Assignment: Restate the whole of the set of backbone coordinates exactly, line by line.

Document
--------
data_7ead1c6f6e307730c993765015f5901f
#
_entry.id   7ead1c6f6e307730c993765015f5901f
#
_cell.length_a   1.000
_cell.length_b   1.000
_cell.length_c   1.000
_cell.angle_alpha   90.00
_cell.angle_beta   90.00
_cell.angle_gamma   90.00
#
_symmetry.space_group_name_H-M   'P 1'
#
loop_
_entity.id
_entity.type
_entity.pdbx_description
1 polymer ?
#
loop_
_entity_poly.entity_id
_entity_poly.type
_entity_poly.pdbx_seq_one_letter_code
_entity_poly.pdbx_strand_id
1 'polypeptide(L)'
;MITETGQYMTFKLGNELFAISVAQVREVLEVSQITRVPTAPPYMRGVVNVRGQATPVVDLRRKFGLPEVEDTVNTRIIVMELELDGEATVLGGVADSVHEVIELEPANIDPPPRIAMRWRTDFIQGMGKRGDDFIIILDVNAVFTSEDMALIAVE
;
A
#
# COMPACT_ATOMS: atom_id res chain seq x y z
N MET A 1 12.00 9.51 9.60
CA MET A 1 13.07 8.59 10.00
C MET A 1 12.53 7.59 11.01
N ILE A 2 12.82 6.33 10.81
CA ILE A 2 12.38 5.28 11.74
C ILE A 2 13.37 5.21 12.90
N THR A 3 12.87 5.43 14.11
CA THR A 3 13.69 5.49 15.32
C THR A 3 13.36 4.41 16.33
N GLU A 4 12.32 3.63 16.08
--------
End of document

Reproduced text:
data_7ead1c6f6e307730c993765015f5901f
#
_entry.id   7ead1c6f6e307730c993765015f5901f
#
_cell.length_a   1.000
_cell.length_b   1.000
_cell.length_c   1.000
_cell.angle_alpha   90.00
_cell.angle_beta   90.00
_cell.angle_gamma   90.00
#
_symmetry.space_group_name_H-M   'P 1'
#
loop_
_entity.id
_entity.type
_entity.pdbx_description
1 polymer ?
#
loop_
_entity_poly.entity_id
_entity_poly.type
_entity_poly.pdbx_seq_one_letter_code
_entity_poly.pdbx_strand_id
1 'polypeptide(L)'
;MITETGQYMTFKLGNELFAISVAQVREVLEVSQITRVPTAPPYMRGVVNVRGQATPVVDLRRKFGLPEVEDTVNTRIIVMELELDGEATVLGGVADSVHEVIELEPANIDPPPRIAMRWRTDFIQGMGKRGDDFIIILDVNAVFTSEDMALIAVE
;
A
#
# COMPACT_ATOMS: atom_id res chain seq x y z
N MET A 1 12.00 9.51 9.60
CA MET A 1 13.07 8.59 10.00
C MET A 1 12.53 7.59 11.01
N ILE A 2 12.82 6.33 10.81
CA ILE A 2 12.38 5.28 11.74
C ILE A 2 13.37 5.21 12.90
N THR A 3 12.87 5.43 14.11
CA THR A 3 13.69 5.49 15.32
C THR A 3 13.36 4.41 16.33
N GLU A 4 12.32 3.63 16.08